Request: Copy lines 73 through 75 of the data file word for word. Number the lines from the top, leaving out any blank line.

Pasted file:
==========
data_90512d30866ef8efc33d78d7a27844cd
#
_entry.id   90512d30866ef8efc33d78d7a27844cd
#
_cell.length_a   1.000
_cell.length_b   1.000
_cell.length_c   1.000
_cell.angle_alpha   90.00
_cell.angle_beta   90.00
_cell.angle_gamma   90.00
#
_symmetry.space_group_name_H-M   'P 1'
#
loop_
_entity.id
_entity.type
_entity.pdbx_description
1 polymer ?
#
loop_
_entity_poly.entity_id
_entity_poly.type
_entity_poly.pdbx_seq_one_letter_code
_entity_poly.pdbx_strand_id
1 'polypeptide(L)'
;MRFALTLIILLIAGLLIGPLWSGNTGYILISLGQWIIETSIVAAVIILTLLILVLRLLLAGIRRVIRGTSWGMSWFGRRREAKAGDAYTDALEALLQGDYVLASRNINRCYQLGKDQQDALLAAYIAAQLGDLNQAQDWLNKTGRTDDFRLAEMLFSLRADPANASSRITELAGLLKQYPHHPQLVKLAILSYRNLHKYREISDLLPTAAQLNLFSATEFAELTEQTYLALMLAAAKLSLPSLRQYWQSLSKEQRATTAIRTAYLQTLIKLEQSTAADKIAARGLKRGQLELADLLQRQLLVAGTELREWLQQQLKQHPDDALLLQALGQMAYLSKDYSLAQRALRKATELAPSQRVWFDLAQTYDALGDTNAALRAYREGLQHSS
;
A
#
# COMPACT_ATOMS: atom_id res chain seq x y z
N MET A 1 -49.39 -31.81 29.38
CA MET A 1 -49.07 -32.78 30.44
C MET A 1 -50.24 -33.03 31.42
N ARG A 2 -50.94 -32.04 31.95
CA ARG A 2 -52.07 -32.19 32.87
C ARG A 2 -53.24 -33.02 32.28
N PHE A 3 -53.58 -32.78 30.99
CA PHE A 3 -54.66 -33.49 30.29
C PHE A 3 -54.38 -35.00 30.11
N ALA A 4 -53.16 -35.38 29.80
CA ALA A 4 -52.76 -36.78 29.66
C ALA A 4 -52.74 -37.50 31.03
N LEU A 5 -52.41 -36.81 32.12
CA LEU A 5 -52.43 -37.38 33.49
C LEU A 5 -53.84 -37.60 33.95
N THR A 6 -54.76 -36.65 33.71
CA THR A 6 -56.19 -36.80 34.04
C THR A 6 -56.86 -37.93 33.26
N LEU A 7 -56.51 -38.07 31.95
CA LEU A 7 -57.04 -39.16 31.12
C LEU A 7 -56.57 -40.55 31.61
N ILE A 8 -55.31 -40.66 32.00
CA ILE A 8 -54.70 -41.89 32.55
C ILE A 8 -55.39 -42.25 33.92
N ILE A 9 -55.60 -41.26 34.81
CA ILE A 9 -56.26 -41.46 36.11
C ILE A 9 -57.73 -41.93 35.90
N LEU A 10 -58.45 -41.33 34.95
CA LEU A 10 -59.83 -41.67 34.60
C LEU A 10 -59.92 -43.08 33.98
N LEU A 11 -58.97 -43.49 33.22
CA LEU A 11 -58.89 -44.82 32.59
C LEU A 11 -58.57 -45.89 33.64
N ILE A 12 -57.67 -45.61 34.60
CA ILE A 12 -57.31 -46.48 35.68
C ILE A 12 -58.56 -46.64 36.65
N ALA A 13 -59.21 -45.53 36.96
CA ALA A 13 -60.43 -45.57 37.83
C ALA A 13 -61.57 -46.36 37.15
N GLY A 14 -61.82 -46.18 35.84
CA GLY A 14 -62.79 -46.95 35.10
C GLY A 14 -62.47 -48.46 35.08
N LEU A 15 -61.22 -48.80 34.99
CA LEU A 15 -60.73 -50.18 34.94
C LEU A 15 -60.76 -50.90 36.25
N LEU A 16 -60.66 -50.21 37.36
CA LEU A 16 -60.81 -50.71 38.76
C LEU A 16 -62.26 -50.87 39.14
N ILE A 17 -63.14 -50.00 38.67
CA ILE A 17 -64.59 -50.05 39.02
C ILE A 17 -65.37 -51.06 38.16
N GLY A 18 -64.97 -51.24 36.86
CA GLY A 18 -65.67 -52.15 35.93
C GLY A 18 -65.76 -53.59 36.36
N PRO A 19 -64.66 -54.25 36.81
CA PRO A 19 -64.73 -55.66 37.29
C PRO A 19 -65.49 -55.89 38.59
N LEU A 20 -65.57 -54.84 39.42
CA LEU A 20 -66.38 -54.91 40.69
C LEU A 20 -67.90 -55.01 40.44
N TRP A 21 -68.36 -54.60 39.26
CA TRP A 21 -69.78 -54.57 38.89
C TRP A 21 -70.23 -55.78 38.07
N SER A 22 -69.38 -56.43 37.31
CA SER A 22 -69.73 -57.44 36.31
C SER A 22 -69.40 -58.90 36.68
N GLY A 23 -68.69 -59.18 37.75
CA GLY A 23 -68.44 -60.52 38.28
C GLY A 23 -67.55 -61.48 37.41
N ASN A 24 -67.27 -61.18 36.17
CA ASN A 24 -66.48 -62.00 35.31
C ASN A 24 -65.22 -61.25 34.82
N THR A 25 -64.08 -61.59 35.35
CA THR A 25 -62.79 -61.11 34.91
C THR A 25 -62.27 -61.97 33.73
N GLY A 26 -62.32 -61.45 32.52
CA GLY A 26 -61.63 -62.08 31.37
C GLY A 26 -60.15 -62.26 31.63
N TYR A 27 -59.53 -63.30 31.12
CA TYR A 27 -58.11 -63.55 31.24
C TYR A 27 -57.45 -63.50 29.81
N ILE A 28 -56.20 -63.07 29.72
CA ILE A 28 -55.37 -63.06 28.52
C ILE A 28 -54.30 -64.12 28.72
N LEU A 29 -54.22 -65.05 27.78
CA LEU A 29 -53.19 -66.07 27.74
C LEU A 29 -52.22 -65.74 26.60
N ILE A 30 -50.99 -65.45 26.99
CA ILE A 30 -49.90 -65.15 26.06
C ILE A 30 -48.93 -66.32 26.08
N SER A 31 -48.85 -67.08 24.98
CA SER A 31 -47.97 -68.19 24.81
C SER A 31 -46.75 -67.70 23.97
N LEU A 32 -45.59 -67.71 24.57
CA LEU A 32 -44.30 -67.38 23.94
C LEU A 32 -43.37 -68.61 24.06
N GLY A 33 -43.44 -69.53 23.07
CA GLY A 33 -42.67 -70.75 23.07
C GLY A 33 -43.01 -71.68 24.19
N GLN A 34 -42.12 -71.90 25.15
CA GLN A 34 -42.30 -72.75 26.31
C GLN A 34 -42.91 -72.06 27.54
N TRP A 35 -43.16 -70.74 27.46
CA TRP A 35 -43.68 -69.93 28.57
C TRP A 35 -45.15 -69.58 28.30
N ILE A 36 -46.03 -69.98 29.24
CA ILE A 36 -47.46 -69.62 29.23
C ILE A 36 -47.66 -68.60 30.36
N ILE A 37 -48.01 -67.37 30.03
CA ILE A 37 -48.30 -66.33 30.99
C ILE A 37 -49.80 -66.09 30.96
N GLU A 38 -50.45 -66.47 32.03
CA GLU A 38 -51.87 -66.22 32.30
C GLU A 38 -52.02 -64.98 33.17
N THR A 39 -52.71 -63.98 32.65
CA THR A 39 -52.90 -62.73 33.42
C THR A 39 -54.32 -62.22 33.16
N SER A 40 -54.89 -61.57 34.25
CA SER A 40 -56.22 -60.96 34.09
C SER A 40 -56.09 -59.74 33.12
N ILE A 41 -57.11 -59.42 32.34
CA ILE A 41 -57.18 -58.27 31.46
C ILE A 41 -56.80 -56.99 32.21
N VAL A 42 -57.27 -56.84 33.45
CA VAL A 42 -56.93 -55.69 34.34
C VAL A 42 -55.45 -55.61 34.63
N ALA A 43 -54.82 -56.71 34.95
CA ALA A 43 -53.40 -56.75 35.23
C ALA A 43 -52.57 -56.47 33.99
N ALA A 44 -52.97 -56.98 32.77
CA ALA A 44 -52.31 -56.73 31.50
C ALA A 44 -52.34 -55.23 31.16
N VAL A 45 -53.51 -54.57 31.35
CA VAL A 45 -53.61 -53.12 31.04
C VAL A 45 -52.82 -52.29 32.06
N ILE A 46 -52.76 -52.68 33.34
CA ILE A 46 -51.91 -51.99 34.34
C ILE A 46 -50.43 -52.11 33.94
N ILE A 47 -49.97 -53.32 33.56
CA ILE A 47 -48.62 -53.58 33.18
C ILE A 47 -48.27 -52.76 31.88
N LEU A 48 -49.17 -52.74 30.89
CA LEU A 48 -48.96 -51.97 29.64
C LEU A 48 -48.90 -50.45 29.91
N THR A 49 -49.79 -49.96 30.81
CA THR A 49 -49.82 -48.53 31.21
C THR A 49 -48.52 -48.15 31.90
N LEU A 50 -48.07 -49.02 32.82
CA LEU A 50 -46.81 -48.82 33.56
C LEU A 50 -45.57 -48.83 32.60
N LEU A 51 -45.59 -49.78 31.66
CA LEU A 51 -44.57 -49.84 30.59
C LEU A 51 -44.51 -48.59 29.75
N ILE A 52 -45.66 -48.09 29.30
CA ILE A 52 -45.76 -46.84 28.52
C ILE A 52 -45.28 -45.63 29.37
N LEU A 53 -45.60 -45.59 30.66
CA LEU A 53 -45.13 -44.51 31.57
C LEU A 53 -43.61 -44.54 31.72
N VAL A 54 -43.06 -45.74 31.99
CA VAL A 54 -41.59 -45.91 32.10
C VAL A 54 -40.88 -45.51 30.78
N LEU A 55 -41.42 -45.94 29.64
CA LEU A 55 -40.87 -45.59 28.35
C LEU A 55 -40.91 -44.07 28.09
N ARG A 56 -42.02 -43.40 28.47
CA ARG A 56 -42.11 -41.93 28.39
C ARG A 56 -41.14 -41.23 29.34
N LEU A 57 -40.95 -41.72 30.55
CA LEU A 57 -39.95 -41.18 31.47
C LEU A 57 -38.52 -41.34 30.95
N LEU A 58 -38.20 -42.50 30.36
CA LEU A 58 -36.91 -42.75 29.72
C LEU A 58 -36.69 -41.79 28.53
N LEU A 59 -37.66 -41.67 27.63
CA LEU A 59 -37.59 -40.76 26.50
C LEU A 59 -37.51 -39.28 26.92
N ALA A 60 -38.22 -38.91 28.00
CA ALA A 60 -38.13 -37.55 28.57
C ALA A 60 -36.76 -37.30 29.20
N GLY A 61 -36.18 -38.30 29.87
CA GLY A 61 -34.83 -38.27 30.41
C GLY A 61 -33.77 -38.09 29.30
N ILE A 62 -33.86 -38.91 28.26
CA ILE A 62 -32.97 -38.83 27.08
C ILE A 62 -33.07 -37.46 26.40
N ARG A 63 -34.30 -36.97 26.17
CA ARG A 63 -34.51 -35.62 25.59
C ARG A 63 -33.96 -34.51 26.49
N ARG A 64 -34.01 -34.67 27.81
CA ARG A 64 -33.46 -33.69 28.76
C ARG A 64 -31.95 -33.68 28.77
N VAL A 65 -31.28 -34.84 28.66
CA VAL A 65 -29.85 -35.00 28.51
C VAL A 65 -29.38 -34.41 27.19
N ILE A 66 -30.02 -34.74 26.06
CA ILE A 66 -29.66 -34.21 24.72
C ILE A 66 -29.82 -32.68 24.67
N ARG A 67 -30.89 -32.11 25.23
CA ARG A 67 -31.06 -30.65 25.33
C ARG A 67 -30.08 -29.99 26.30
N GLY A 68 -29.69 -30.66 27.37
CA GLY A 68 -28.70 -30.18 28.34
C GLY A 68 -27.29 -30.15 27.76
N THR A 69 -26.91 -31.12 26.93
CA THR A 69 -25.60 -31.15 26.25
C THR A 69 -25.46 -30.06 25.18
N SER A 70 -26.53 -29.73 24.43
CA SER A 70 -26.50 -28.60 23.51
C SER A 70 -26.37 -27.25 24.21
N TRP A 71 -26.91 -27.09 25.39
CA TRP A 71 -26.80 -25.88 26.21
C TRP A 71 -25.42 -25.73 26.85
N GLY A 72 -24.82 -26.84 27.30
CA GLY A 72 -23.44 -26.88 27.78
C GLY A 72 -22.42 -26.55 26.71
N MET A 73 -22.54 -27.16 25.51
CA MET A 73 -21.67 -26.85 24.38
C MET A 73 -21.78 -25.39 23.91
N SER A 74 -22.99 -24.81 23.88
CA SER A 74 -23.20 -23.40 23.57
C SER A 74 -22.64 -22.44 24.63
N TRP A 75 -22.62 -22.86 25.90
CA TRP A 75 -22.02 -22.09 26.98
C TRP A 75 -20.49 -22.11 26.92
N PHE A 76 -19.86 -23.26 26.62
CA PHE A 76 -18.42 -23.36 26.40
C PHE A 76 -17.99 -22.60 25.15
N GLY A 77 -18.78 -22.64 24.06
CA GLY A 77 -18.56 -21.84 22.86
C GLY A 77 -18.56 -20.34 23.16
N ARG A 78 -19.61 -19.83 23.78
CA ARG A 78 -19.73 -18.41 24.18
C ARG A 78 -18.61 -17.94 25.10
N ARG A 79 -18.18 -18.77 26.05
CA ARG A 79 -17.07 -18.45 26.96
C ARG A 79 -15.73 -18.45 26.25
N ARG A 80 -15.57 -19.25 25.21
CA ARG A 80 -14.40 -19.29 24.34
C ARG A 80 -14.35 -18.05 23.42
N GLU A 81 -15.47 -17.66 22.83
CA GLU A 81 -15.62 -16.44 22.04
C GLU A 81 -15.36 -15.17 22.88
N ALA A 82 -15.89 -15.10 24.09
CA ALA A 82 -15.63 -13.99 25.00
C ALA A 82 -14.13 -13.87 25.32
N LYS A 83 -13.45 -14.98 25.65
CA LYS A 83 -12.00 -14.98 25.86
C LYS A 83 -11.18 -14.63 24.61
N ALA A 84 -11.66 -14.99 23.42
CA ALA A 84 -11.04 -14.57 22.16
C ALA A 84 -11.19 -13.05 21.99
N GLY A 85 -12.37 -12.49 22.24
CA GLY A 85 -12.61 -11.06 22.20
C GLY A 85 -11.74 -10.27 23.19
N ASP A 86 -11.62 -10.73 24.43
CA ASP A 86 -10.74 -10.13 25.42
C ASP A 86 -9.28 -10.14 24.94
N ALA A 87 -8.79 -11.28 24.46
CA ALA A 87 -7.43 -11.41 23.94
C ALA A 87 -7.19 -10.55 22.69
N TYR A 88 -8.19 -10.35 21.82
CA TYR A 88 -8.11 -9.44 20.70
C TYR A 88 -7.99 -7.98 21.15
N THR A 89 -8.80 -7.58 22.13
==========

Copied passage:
N LEU A 15 -61.22 -48.80 34.99
CA LEU A 15 -60.73 -50.18 34.94
C LEU A 15 -60.76 -50.90 36.25